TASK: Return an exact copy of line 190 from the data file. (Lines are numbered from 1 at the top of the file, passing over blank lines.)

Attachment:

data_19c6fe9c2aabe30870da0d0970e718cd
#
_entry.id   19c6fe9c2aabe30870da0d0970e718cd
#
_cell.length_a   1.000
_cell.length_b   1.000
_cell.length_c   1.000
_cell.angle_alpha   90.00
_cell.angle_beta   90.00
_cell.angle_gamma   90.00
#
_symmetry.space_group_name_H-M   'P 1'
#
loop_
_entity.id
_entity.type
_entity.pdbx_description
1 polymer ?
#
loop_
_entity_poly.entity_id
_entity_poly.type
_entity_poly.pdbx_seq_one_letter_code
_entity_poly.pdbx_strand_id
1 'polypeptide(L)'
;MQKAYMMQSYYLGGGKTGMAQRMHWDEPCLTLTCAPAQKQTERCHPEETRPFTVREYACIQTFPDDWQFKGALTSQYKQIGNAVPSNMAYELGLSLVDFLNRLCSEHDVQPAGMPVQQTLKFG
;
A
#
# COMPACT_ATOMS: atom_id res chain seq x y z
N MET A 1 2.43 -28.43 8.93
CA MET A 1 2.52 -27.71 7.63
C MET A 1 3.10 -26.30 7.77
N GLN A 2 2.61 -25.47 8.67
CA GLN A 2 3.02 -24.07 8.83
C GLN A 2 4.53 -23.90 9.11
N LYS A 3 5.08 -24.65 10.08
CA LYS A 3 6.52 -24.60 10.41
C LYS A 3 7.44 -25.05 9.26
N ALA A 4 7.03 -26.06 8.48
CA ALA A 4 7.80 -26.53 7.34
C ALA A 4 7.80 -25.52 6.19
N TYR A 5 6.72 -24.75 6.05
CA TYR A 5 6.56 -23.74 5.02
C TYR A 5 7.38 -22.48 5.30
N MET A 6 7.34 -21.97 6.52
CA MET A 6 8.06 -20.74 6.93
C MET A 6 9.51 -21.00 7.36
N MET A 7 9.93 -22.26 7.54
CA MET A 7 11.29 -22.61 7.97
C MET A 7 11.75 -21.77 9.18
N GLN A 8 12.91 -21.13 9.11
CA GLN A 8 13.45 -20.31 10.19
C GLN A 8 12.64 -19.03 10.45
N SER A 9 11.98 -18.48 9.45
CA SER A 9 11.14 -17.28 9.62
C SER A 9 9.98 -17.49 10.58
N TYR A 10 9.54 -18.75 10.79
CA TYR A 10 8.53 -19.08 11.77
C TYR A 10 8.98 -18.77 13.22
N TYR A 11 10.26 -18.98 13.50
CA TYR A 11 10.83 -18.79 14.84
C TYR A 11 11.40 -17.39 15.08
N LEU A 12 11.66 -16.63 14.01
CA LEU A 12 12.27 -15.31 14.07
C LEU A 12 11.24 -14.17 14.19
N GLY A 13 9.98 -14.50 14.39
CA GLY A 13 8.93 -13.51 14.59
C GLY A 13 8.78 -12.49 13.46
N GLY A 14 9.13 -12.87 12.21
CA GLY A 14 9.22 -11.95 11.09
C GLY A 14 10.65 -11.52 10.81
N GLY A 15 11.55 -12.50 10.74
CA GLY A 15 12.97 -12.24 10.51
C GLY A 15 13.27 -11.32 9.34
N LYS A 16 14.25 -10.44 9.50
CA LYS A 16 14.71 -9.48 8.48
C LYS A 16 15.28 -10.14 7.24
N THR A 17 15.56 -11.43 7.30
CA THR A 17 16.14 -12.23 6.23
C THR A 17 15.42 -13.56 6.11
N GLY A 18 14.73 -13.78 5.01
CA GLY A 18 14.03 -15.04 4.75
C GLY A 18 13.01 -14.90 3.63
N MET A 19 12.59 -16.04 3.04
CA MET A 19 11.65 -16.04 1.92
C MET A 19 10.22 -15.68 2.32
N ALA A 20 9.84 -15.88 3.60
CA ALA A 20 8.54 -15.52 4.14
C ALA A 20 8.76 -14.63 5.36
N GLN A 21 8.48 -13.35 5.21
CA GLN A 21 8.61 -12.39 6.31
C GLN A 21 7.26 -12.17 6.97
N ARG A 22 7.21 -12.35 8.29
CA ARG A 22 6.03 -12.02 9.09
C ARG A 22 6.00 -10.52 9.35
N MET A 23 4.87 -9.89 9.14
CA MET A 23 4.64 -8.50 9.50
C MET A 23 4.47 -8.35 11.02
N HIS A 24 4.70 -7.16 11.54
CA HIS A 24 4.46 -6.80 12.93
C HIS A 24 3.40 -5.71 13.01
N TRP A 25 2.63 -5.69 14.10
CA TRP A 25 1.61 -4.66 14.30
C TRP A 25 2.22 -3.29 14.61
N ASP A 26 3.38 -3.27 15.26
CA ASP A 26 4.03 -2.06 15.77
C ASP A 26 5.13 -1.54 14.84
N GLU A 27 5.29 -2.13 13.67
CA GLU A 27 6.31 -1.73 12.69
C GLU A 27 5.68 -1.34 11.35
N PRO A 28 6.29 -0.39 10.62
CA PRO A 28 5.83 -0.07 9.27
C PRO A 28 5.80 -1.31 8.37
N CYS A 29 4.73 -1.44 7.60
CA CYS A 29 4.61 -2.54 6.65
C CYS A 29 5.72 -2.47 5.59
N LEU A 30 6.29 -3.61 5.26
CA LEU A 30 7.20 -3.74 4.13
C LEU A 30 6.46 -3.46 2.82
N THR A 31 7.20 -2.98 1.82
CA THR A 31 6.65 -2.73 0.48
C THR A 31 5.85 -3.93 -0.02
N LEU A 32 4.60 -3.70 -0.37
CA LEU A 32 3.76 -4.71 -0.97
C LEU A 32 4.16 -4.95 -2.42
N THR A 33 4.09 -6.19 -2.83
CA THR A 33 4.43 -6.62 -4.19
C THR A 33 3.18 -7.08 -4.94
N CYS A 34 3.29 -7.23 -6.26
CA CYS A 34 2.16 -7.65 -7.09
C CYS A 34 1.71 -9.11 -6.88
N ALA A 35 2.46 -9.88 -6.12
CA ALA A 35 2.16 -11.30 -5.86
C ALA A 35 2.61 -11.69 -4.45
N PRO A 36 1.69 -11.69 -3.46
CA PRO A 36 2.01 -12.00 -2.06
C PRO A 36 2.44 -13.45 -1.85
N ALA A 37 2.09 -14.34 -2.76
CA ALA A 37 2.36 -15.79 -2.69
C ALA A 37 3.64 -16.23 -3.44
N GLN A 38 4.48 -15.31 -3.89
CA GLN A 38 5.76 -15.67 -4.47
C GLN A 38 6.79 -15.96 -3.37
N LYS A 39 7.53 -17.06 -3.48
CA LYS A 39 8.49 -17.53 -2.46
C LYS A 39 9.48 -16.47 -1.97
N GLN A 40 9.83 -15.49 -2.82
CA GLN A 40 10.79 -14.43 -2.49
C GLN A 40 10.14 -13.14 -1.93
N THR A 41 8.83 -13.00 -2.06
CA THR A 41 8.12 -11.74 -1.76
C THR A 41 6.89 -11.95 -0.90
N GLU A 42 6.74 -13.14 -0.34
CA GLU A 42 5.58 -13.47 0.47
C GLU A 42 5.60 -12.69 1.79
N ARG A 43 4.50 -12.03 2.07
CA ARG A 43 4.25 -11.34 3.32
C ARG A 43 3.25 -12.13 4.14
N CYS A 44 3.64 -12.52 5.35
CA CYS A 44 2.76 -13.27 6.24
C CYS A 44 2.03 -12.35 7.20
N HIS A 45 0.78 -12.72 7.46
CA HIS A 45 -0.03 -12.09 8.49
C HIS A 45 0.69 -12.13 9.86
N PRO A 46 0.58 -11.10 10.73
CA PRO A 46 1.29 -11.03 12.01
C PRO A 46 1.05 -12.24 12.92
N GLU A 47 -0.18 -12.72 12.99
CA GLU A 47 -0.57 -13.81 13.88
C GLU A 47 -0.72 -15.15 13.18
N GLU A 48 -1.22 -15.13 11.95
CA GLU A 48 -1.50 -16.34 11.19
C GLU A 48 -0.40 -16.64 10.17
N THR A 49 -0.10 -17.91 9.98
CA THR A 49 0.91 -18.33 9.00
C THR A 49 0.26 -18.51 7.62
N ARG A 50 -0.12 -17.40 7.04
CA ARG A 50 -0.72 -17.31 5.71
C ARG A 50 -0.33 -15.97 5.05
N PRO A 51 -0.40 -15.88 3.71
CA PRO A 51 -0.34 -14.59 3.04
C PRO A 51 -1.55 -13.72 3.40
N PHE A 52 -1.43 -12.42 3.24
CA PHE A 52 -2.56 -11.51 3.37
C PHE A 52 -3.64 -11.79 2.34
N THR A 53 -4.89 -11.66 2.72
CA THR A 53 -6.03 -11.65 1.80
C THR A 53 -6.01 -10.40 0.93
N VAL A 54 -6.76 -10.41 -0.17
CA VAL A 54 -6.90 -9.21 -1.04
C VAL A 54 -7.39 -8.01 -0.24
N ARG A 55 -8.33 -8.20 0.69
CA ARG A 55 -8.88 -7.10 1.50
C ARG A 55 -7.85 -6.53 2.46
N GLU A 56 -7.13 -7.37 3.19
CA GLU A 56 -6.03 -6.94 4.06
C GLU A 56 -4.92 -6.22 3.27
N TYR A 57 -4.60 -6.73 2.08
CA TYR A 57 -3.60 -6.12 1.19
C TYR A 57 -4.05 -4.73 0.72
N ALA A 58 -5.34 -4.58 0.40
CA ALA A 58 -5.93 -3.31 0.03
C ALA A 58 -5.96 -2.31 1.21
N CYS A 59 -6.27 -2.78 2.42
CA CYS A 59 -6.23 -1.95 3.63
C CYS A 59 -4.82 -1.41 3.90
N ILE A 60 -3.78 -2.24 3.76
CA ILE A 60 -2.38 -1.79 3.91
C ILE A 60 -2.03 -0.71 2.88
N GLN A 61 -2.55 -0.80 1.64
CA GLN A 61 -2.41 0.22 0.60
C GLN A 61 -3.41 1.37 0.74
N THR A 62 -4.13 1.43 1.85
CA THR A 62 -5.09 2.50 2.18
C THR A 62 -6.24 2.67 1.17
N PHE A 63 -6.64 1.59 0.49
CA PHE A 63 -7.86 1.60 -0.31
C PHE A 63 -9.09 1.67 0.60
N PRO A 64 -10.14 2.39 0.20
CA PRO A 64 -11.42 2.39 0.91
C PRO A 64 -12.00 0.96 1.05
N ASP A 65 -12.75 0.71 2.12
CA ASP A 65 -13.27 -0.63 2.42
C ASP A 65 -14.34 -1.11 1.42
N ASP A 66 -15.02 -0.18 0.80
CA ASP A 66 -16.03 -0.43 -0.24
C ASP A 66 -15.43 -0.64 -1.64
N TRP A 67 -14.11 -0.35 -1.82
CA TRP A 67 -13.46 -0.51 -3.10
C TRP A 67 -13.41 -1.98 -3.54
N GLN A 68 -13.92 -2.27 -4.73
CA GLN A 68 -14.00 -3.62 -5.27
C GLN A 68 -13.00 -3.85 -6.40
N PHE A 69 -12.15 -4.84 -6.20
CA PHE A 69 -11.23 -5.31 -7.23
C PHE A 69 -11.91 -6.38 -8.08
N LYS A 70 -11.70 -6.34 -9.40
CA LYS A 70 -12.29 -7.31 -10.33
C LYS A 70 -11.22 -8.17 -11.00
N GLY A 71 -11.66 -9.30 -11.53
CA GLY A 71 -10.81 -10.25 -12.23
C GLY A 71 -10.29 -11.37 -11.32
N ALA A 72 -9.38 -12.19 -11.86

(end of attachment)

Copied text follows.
N VAL A 54 -6.76 -10.41 -0.17